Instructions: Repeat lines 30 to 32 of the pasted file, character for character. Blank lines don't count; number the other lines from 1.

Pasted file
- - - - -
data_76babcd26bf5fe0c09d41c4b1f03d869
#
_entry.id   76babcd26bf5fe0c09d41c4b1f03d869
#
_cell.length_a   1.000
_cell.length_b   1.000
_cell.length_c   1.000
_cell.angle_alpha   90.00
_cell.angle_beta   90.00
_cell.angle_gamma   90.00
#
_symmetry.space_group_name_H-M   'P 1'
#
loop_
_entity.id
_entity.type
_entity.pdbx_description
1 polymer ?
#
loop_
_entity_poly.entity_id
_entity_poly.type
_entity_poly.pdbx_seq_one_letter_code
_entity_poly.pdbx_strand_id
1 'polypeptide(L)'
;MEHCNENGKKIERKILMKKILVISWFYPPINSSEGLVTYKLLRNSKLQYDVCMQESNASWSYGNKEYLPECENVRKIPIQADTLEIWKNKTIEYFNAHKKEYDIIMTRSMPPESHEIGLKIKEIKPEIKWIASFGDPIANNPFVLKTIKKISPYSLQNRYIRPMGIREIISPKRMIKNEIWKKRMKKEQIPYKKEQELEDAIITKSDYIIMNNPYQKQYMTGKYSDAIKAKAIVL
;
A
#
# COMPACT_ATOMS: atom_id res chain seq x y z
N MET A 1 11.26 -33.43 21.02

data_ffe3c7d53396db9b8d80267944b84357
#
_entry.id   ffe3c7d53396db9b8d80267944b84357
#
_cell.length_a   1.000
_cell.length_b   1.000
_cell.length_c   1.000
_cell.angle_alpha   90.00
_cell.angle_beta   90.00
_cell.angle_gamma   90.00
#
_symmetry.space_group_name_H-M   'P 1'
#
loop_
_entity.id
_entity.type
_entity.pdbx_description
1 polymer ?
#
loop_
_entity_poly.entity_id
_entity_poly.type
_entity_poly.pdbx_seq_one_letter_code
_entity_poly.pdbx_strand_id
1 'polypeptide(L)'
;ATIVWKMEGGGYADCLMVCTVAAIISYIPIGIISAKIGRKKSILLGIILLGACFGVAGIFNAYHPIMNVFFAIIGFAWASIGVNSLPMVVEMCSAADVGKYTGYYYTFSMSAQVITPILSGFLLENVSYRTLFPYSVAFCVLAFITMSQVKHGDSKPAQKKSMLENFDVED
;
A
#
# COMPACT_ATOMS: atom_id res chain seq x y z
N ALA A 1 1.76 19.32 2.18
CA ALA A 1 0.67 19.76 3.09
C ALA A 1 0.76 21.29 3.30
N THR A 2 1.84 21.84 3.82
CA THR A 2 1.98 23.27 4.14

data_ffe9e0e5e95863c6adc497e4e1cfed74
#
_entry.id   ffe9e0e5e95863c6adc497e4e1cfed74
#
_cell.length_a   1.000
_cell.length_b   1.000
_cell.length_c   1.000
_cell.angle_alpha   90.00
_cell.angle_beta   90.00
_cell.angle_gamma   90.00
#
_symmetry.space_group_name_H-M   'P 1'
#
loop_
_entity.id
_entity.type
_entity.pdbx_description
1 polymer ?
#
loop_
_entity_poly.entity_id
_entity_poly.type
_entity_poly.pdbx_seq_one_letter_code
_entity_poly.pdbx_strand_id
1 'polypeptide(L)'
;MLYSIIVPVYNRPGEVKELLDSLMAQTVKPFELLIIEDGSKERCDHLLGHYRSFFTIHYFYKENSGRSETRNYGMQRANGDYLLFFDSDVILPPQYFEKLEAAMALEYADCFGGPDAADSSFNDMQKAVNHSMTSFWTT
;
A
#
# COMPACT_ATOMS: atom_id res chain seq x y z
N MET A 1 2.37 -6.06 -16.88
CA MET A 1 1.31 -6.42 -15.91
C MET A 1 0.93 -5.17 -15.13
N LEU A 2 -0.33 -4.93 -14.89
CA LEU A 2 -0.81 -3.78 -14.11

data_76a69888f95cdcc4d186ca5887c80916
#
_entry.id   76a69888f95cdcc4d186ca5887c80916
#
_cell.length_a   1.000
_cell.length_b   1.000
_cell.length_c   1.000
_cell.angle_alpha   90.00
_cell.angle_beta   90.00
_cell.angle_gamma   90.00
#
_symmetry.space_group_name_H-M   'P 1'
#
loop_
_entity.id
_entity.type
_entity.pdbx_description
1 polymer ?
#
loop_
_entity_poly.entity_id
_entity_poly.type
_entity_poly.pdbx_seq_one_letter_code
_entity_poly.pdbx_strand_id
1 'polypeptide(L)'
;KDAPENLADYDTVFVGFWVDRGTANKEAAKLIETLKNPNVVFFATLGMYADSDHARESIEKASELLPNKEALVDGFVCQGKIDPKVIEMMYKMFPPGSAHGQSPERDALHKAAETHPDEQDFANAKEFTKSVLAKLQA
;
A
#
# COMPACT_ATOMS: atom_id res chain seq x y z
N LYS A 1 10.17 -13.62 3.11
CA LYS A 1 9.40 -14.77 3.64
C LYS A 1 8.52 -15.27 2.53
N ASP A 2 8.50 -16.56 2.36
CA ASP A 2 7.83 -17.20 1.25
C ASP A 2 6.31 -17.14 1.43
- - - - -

# COMPACT_ATOMS: atom_id res chain seq x y z
N MET A 1 11.26 -33.43 21.02

data_ffe3c7d53396db9b8d80267944b84357